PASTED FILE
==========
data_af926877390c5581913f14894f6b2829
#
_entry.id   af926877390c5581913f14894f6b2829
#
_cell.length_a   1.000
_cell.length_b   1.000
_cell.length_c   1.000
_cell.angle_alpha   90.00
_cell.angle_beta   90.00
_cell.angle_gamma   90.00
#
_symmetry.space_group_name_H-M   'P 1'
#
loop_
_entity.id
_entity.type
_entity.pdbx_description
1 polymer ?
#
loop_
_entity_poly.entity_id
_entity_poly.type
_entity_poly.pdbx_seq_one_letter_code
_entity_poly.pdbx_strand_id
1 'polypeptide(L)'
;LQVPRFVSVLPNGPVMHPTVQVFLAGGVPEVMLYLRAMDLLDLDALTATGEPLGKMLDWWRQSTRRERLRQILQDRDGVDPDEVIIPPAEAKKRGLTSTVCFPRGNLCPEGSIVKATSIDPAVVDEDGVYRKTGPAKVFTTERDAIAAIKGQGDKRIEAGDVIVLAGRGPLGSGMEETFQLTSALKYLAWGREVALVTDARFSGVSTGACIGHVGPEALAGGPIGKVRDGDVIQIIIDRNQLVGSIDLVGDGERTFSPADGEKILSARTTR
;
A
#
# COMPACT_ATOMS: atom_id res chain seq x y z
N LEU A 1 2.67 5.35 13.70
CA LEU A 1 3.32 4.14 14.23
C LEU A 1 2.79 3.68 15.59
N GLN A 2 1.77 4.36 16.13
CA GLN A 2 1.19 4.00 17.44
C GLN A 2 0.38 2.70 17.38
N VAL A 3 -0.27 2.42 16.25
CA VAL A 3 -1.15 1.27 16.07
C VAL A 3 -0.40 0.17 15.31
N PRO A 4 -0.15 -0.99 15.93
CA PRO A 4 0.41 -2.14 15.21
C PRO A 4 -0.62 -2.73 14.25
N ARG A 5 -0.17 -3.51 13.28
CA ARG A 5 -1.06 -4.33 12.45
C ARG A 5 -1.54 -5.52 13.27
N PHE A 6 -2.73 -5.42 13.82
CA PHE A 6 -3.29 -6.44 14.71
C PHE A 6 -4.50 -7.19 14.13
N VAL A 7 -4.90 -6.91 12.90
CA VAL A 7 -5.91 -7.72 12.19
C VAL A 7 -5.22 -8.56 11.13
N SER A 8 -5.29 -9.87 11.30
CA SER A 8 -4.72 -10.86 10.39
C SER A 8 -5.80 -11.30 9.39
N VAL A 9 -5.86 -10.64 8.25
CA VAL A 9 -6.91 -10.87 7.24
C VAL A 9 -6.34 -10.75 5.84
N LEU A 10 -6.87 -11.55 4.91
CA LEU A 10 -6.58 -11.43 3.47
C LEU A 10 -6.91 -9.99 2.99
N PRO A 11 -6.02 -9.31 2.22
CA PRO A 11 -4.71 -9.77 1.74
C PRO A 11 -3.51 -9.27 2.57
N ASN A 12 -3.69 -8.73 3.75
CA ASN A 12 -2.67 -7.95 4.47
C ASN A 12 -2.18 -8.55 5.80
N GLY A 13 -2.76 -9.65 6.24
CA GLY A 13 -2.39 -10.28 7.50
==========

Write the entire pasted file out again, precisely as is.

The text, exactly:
data_af926877390c5581913f14894f6b2829
#
_entry.id   af926877390c5581913f14894f6b2829
#
_cell.length_a   1.000
_cell.length_b   1.000
_cell.length_c   1.000
_cell.angle_alpha   90.00
_cell.angle_beta   90.00
_cell.angle_gamma   90.00
#
_symmetry.space_group_name_H-M   'P 1'
#
loop_
_entity.id
_entity.type
_entity.pdbx_description
1 polymer ?
#
loop_
_entity_poly.entity_id
_entity_poly.type
_entity_poly.pdbx_seq_one_letter_code
_entity_poly.pdbx_strand_id
1 'polypeptide(L)'
;LQVPRFVSVLPNGPVMHPTVQVFLAGGVPEVMLYLRAMDLLDLDALTATGEPLGKMLDWWRQSTRRERLRQILQDRDGVDPDEVIIPPAEAKKRGLTSTVCFPRGNLCPEGSIVKATSIDPAVVDEDGVYRKTGPAKVFTTERDAIAAIKGQGDKRIEAGDVIVLAGRGPLGSGMEETFQLTSALKYLAWGREVALVTDARFSGVSTGACIGHVGPEALAGGPIGKVRDGDVIQIIIDRNQLVGSIDLVGDGERTFSPADGEKILSARTTR
;
A
#
# COMPACT_ATOMS: atom_id res chain seq x y z
N LEU A 1 2.67 5.35 13.70
CA LEU A 1 3.32 4.14 14.23
C LEU A 1 2.79 3.68 15.59
N GLN A 2 1.77 4.36 16.13
CA GLN A 2 1.19 4.00 17.44
C GLN A 2 0.38 2.70 17.38
N VAL A 3 -0.27 2.42 16.25
CA VAL A 3 -1.15 1.27 16.07
C VAL A 3 -0.40 0.17 15.31
N PRO A 4 -0.15 -0.99 15.93
CA PRO A 4 0.41 -2.14 15.21
C PRO A 4 -0.62 -2.73 14.25
N ARG A 5 -0.17 -3.51 13.28
CA ARG A 5 -1.06 -4.33 12.45
C ARG A 5 -1.54 -5.52 13.27
N PHE A 6 -2.73 -5.42 13.82
CA PHE A 6 -3.29 -6.44 14.71
C PHE A 6 -4.50 -7.19 14.13
N VAL A 7 -4.90 -6.91 12.90
CA VAL A 7 -5.91 -7.72 12.19
C VAL A 7 -5.22 -8.56 11.13
N SER A 8 -5.29 -9.87 11.30
CA SER A 8 -4.72 -10.86 10.39
C SER A 8 -5.80 -11.30 9.39
N VAL A 9 -5.86 -10.64 8.25
CA VAL A 9 -6.91 -10.87 7.24
C VAL A 9 -6.34 -10.75 5.84
N LEU A 10 -6.87 -11.55 4.91
CA LEU A 10 -6.58 -11.43 3.47
C LEU A 10 -6.91 -9.99 2.99
N PRO A 11 -6.02 -9.31 2.22
CA PRO A 11 -4.71 -9.77 1.74
C PRO A 11 -3.51 -9.27 2.57
N ASN A 12 -3.69 -8.73 3.75
CA ASN A 12 -2.67 -7.95 4.47
C ASN A 12 -2.18 -8.55 5.80
N GLY A 13 -2.76 -9.65 6.24
CA GLY A 13 -2.39 -10.28 7.50